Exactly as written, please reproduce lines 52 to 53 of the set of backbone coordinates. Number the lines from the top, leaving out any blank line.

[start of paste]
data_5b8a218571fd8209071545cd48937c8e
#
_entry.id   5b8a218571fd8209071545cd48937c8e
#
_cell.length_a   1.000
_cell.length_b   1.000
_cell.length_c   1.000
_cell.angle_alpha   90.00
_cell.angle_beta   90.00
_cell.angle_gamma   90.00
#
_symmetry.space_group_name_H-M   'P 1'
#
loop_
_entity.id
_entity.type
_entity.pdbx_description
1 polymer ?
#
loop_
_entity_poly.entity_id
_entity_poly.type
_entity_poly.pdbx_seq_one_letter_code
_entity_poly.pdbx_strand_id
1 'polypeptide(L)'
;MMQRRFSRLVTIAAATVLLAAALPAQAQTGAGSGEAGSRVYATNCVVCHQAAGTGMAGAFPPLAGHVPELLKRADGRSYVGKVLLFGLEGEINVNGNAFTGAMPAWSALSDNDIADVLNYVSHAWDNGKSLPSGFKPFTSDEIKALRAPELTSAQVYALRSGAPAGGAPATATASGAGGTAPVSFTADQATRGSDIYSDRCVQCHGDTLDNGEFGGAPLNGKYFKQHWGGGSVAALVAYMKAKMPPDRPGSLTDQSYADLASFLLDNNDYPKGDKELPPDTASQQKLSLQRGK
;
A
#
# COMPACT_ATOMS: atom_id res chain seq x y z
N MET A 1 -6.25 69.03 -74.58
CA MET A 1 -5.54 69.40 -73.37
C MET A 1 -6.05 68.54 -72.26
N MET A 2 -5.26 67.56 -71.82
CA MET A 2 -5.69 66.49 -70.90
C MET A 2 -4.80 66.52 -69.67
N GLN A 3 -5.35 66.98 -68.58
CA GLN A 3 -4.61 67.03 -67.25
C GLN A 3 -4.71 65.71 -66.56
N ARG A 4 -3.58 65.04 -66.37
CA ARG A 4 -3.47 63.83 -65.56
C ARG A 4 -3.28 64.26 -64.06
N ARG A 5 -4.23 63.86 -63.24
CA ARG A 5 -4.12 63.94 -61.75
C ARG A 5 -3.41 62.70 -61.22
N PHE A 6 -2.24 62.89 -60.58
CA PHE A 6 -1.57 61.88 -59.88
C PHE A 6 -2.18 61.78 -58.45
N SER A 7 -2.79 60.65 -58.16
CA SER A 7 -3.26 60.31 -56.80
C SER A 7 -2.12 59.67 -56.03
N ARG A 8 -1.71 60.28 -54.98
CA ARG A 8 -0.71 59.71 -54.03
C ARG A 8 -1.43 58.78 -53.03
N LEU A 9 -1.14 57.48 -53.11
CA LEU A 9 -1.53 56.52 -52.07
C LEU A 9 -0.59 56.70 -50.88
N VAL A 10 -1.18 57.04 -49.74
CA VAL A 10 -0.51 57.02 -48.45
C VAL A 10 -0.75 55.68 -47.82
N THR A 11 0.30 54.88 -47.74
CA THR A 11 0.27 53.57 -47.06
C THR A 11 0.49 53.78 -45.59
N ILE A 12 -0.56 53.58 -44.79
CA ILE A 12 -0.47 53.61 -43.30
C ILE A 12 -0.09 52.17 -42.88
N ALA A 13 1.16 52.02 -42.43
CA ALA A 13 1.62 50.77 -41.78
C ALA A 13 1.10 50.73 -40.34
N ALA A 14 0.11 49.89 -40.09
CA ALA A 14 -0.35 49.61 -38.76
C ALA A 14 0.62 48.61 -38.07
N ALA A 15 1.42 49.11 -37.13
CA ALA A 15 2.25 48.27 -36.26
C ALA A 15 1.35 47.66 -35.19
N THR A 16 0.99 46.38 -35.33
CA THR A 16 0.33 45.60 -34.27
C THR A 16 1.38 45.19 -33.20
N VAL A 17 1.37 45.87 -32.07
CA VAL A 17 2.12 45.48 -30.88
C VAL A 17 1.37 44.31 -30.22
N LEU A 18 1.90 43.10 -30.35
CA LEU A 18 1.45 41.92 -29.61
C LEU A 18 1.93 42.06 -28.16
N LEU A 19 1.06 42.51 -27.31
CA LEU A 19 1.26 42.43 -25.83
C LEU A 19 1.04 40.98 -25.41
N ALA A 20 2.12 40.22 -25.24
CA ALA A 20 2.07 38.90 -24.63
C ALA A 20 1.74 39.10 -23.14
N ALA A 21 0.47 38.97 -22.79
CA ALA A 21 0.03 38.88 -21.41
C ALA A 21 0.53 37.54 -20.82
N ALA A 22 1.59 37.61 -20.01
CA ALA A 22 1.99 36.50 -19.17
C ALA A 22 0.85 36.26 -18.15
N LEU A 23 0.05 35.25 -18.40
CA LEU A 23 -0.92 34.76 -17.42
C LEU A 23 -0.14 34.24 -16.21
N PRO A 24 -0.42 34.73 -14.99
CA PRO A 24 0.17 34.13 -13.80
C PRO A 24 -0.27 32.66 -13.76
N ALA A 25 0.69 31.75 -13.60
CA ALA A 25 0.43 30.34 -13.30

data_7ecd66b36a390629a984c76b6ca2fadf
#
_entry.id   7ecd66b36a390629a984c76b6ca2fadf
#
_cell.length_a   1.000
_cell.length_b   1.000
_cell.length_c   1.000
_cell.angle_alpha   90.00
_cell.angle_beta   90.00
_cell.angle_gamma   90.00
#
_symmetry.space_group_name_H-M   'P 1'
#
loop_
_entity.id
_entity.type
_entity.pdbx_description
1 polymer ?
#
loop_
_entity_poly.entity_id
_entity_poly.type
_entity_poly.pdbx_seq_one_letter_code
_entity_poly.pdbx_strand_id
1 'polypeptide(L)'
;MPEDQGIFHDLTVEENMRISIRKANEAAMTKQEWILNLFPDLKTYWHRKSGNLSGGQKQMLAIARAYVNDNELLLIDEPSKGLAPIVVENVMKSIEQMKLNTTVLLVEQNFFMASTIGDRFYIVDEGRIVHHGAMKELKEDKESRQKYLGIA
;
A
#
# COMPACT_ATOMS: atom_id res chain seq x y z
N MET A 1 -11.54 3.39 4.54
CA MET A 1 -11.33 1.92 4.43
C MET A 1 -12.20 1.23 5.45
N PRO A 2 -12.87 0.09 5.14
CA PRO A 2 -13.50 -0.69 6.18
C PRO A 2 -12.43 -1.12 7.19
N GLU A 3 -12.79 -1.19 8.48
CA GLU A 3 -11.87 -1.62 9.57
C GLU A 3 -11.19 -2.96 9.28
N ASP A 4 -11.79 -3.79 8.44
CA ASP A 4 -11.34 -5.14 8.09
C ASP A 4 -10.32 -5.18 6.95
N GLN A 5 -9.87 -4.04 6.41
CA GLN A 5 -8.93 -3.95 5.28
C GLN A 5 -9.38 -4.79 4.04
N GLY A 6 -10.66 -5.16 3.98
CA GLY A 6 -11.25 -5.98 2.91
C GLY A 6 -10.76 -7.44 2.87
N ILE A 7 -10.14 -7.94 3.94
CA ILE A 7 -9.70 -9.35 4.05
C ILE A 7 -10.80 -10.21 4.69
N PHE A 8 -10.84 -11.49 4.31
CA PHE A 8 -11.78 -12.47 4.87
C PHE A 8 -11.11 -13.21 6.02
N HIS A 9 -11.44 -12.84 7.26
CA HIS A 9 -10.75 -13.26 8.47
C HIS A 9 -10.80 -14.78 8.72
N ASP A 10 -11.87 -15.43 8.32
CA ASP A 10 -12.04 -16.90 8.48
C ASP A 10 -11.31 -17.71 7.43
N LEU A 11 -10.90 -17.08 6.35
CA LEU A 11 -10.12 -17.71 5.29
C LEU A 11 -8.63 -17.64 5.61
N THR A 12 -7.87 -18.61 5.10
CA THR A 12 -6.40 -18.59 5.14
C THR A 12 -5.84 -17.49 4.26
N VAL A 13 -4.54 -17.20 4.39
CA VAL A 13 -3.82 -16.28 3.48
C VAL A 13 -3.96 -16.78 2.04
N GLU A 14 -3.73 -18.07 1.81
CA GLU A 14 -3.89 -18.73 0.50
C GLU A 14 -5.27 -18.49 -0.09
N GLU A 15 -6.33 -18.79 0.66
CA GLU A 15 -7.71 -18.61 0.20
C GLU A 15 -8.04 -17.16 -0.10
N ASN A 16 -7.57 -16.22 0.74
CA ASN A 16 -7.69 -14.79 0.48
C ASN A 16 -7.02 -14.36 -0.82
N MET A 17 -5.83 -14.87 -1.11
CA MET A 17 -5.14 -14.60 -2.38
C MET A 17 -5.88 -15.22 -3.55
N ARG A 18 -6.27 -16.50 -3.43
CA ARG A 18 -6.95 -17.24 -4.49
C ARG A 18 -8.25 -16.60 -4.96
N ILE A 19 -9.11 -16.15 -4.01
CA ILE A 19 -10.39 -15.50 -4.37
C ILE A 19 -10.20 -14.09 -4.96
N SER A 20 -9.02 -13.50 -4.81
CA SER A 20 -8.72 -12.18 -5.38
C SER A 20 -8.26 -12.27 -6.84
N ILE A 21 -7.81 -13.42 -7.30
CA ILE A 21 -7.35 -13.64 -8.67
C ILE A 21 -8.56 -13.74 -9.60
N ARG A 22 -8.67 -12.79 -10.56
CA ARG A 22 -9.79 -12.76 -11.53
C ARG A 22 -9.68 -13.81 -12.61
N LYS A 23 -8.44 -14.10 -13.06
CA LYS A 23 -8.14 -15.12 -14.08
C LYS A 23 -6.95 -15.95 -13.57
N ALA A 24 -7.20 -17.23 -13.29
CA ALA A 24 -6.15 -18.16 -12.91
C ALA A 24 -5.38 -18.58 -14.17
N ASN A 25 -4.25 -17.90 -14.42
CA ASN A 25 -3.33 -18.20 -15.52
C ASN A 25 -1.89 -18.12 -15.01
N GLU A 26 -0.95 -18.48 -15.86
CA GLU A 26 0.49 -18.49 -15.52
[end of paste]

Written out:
N ARG A 8 -1.71 60.28 -54.98
CA ARG A 8 -0.71 59.71 -54.03